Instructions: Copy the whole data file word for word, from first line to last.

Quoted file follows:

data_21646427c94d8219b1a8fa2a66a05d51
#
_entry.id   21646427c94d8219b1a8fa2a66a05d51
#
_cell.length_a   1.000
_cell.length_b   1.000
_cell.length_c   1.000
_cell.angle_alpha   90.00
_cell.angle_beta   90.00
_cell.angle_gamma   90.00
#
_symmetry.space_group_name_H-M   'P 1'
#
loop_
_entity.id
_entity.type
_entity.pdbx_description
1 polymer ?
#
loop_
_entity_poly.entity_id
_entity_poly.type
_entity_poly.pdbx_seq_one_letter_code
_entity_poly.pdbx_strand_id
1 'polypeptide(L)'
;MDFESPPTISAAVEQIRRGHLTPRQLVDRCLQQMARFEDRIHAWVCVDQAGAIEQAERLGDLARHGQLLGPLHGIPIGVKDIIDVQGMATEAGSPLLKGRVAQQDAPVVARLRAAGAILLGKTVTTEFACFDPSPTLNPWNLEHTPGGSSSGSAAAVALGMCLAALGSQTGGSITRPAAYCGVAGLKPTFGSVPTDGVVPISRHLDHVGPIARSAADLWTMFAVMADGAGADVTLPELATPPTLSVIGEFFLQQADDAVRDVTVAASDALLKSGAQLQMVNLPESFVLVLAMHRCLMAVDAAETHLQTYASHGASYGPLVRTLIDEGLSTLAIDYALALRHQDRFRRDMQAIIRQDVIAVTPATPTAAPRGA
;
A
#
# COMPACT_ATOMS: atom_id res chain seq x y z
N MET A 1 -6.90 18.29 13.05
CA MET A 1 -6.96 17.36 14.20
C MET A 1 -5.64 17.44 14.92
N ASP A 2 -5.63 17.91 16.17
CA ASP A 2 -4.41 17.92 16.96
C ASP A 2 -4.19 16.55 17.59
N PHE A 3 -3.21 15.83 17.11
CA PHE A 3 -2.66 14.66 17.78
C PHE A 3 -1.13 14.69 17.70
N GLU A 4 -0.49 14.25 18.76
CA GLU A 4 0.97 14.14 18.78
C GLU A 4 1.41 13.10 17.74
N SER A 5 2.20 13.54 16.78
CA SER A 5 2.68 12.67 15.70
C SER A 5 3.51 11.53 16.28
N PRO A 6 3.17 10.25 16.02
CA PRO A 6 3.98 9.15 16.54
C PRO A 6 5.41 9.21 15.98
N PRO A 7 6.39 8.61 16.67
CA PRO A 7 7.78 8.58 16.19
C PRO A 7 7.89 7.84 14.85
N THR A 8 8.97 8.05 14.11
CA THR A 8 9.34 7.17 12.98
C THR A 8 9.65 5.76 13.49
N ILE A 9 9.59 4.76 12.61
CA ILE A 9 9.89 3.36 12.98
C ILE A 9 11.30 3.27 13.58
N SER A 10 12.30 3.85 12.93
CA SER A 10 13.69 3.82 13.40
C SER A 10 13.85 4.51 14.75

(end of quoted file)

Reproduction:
data_21646427c94d8219b1a8fa2a66a05d51
#
_entry.id   21646427c94d8219b1a8fa2a66a05d51
#
_cell.length_a   1.000
_cell.length_b   1.000
_cell.length_c   1.000
_cell.angle_alpha   90.00
_cell.angle_beta   90.00
_cell.angle_gamma   90.00
#
_symmetry.space_group_name_H-M   'P 1'
#
loop_
_entity.id
_entity.type
_entity.pdbx_description
1 polymer ?
#
loop_
_entity_poly.entity_id
_entity_poly.type
_entity_poly.pdbx_seq_one_letter_code
_entity_poly.pdbx_strand_id
1 'polypeptide(L)'
;MDFESPPTISAAVEQIRRGHLTPRQLVDRCLQQMARFEDRIHAWVCVDQAGAIEQAERLGDLARHGQLLGPLHGIPIGVKDIIDVQGMATEAGSPLLKGRVAQQDAPVVARLRAAGAILLGKTVTTEFACFDPSPTLNPWNLEHTPGGSSSGSAAAVALGMCLAALGSQTGGSITRPAAYCGVAGLKPTFGSVPTDGVVPISRHLDHVGPIARSAADLWTMFAVMADGAGADVTLPELATPPTLSVIGEFFLQQADDAVRDVTVAASDALLKSGAQLQMVNLPESFVLVLAMHRCLMAVDAAETHLQTYASHGASYGPLVRTLIDEGLSTLAIDYALALRHQDRFRRDMQAIIRQDVIAVTPATPTAAPRGA
;
A
#
# COMPACT_ATOMS: atom_id res chain seq x y z
N MET A 1 -6.90 18.29 13.05
CA MET A 1 -6.96 17.36 14.20
C MET A 1 -5.64 17.44 14.92
N ASP A 2 -5.63 17.91 16.17
CA ASP A 2 -4.41 17.92 16.96
C ASP A 2 -4.19 16.55 17.59
N PHE A 3 -3.21 15.83 17.11
CA PHE A 3 -2.66 14.66 17.78
C PHE A 3 -1.13 14.69 17.70
N GLU A 4 -0.49 14.25 18.76
CA GLU A 4 0.97 14.14 18.78
C GLU A 4 1.41 13.10 17.74
N SER A 5 2.20 13.54 16.78
CA SER A 5 2.68 12.67 15.70
C SER A 5 3.51 11.53 16.28
N PRO A 6 3.17 10.25 16.02
CA PRO A 6 3.98 9.15 16.54
C PRO A 6 5.41 9.21 15.98
N PRO A 7 6.39 8.61 16.67
CA PRO A 7 7.78 8.58 16.19
C PRO A 7 7.89 7.84 14.85
N THR A 8 8.97 8.05 14.11
CA THR A 8 9.34 7.17 12.98
C THR A 8 9.65 5.76 13.49
N ILE A 9 9.59 4.76 12.61
CA ILE A 9 9.89 3.36 12.98
C ILE A 9 11.30 3.27 13.58
N SER A 10 12.30 3.85 12.93
CA SER A 10 13.69 3.82 13.40
C SER A 10 13.85 4.51 14.75